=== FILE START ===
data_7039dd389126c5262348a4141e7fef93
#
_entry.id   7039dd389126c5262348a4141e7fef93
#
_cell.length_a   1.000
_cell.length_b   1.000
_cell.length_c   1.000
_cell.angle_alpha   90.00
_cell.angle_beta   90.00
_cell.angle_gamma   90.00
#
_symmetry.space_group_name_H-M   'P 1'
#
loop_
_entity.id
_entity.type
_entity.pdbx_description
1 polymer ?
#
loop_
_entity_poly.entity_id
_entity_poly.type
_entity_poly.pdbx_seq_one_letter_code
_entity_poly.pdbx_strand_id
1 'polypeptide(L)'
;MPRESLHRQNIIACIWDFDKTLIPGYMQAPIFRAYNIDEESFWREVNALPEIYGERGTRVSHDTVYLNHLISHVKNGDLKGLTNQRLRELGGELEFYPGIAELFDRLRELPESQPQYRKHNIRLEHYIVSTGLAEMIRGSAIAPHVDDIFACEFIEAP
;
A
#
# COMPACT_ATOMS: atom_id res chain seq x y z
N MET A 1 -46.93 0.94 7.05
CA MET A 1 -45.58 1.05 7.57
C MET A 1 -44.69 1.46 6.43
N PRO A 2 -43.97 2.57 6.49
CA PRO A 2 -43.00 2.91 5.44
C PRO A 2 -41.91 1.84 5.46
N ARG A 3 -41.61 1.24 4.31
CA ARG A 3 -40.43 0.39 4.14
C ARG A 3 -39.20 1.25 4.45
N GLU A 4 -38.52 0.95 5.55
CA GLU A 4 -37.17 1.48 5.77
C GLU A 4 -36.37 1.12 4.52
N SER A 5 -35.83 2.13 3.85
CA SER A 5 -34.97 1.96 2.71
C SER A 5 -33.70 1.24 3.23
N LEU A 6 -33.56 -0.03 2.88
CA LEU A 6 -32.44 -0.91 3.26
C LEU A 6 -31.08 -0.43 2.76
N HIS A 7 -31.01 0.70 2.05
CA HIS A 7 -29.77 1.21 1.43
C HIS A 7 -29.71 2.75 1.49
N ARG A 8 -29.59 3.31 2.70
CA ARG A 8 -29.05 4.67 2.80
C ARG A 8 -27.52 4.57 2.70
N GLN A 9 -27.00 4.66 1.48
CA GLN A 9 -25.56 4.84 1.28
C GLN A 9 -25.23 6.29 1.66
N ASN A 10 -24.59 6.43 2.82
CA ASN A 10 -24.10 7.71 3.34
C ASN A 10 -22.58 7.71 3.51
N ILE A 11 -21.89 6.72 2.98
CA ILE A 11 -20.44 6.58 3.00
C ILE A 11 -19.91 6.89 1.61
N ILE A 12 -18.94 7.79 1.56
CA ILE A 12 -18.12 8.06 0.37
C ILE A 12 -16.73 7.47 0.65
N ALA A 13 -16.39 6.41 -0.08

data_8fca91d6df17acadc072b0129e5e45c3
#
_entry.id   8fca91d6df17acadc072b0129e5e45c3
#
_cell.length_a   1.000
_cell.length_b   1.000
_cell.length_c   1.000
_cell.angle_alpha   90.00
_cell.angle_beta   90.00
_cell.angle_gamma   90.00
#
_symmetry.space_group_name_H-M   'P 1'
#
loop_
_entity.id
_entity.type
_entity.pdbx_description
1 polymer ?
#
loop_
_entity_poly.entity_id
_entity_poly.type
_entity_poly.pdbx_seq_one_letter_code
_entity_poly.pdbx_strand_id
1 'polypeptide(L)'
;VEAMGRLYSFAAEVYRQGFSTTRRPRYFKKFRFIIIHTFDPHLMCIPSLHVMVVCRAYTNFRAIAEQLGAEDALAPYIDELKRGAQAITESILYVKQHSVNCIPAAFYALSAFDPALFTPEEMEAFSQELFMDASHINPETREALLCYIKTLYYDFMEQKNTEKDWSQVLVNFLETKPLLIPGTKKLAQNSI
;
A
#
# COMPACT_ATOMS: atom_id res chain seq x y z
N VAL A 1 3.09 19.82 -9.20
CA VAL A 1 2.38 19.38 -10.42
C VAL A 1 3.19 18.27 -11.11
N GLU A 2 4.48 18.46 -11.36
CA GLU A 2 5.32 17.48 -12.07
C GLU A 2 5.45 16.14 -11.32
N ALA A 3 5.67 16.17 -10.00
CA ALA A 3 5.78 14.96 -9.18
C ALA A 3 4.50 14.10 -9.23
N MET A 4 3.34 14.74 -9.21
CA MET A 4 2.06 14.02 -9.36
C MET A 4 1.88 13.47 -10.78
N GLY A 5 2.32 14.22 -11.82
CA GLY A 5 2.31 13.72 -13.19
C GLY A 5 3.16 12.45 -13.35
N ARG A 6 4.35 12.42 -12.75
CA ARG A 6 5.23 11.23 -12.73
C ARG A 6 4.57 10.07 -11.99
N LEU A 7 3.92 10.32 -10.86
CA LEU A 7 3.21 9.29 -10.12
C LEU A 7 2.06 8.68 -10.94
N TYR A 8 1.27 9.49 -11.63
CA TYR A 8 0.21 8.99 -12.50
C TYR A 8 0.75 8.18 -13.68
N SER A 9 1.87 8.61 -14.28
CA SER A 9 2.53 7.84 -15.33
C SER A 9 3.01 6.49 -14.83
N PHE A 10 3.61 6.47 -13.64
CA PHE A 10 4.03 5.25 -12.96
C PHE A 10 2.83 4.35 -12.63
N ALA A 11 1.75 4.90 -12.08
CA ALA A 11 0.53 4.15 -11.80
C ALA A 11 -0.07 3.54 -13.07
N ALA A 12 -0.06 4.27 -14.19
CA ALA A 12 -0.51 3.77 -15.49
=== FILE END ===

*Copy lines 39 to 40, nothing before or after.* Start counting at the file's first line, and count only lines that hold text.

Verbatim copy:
C ARG A 3 -39.20 1.25 4.45
N GLU A 4 -38.52 0.95 5.55